The purpose of Men’s Health Week is to raise awareness of preventable health problems and encourage early diagnosis and treatment of diseases among men and boys.
Men’s health in the UK is unacceptably poor. Men will die 4.5 years earlier than women on average, for largely preventable reasons, and one in every five men will die before reaching the ‘traditional’ retirement age of 65. Cancer, suicide, and heart disease are the main causes of death among men of working age.
According to a recent survey, men are reluctant to speak with their GP, with 23% entirely refusing to seek medical advice on health issues due to embarrassment.
The survey asked men why they put off visiting their GP and the reasons given were:
- Too busy to go (29%)
- Worried about burdening the NHS (28%)
- Unable to get an appointment around work hours (26%)
- Embarrassment or awkwardness (23%)
- Worried about catching germs (22%)
Encouraging men to seek help is vital to them regaining control of their health and enjoying longer and healthier lives. We’ll delve into men’s mental health, prostate, and testicular cancer, and where they can find help and guidance.
Mental health stigma has typically been a huge barrier as to why men have not traditionally seeked help, not wanting to be deemed weak or incompetent, feeling ashamed and embarrassed that they need support with their mental health.
UK data on men’s mental health is concerning, and more effort still needs to be done to encourage men to seek help.
- Three times as many men as women die by suicide – suicide is the biggest cause of death in men under the age of 50
- Men aged 40-49 have the highest suicide rates in the UK
- 73% of adults who go ‘missing’ are men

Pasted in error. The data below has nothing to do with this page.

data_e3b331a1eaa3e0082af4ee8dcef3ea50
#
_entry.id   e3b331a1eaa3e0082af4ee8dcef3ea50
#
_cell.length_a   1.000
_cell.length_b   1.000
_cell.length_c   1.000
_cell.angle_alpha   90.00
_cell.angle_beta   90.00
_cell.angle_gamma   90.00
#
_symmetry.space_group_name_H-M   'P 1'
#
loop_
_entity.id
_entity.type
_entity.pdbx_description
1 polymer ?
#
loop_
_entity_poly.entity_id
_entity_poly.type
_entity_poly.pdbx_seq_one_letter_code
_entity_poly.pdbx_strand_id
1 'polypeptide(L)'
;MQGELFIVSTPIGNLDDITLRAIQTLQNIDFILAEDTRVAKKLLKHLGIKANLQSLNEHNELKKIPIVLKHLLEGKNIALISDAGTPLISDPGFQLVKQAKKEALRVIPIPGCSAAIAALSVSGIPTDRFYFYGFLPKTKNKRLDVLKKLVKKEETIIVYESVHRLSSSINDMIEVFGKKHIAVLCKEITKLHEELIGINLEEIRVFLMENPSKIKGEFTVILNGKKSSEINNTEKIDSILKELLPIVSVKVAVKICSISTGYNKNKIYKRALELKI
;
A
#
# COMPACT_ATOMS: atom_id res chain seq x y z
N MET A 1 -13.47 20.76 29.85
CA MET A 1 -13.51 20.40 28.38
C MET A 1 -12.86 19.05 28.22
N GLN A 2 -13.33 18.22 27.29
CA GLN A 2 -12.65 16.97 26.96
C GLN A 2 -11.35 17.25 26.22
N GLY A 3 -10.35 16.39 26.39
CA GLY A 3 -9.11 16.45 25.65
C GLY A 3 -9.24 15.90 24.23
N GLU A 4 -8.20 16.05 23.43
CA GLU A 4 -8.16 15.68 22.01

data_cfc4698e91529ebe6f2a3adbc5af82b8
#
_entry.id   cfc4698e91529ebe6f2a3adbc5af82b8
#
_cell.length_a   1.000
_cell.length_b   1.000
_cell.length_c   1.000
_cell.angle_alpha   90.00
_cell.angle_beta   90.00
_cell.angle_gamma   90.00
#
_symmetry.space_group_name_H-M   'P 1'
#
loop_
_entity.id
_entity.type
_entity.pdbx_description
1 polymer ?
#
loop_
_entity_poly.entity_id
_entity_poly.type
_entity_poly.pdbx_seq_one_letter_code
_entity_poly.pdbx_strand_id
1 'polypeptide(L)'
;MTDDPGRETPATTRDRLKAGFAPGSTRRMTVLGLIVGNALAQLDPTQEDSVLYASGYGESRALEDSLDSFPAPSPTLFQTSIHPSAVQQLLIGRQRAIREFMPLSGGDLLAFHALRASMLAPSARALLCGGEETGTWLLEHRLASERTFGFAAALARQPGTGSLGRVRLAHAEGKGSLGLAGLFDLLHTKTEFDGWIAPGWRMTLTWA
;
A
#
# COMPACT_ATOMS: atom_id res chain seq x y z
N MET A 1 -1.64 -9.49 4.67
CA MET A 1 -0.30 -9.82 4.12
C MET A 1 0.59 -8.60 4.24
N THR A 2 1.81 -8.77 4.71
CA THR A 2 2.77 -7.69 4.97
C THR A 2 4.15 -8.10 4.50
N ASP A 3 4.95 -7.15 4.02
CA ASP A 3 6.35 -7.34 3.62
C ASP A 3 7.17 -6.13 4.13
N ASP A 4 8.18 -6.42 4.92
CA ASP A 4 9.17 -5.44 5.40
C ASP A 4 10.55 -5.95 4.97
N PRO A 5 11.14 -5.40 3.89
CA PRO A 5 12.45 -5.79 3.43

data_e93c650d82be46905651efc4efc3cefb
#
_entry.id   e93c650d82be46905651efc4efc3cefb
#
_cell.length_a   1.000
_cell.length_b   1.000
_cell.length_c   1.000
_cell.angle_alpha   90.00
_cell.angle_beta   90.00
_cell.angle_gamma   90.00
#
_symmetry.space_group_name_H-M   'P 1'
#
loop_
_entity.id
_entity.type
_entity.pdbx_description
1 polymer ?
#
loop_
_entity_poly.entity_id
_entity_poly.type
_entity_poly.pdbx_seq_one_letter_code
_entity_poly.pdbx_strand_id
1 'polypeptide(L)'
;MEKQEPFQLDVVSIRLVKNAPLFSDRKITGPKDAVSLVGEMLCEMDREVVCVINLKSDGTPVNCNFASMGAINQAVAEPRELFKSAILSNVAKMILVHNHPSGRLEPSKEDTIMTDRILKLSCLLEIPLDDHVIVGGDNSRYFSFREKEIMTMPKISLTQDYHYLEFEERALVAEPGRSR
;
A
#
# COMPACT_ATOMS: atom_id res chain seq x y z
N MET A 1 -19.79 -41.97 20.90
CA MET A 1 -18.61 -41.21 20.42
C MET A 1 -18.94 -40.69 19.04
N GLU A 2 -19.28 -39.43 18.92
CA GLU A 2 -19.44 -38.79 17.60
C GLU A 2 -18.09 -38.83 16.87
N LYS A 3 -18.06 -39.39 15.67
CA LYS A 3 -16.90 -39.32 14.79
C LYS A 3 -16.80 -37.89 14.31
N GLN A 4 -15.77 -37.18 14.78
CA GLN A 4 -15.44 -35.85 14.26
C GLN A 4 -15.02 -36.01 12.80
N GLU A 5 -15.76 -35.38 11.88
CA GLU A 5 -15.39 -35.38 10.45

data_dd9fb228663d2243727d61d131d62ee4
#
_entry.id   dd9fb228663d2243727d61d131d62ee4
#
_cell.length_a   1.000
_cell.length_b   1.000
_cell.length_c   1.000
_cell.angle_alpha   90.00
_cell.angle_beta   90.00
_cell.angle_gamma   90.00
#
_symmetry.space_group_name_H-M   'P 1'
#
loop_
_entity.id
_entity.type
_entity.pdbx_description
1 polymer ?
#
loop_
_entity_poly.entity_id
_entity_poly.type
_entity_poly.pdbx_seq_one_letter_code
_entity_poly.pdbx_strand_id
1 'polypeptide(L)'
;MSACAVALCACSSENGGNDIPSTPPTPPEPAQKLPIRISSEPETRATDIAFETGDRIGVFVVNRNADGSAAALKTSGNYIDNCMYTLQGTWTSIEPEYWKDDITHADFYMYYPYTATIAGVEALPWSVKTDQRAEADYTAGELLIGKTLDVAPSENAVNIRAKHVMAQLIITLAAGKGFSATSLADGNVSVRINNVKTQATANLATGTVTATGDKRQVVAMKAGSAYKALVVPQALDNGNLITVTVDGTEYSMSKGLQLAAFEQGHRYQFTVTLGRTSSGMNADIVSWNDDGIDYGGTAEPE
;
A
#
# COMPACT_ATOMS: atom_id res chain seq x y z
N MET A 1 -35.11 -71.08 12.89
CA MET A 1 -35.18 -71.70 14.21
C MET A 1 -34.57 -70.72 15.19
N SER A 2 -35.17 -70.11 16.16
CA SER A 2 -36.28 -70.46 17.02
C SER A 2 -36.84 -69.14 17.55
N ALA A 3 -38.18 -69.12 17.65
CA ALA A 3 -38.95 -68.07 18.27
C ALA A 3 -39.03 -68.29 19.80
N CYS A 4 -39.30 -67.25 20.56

- Men are three times more likely than women to become alcohol dependent
- Men are more likely to use (and die from) illegal drugs
Even though mental health issues can affect anybody, regardless of age, gender, ethnicity, or social status, society has historically made it easier for women to talk about and express their feelings than it has for men. This is due in part to traditional gender roles and society’s expectations of men, as well as the associated shame or stigma men might feel if they decide to seek help.
It’s good to talk!
Reaching out and talking to someone you trust is the first step in the right direction in getting the care and support you need. You should also contact your GP who can discuss how you are feeling and then they can help advise on the best ‘next steps’ for you. There are many treatments for depression and by talking to your GP they can help signpost you to the right support and treatments, for example, talking therapies, referring you to a mental health specialist, such as a psychiatrist, counselling, local support options or medication.
Mental health resources for men
The websites listed below are excellent sources of knowledge, with many of them targeted exclusively to men and their issues.
- ManUp? (mental health charity)
- Mental Health Foundation
- Heads Together (works to reduce the stigma around men’s mental health)
- Movember (looking at mental health through a male lens)
- The Samaritans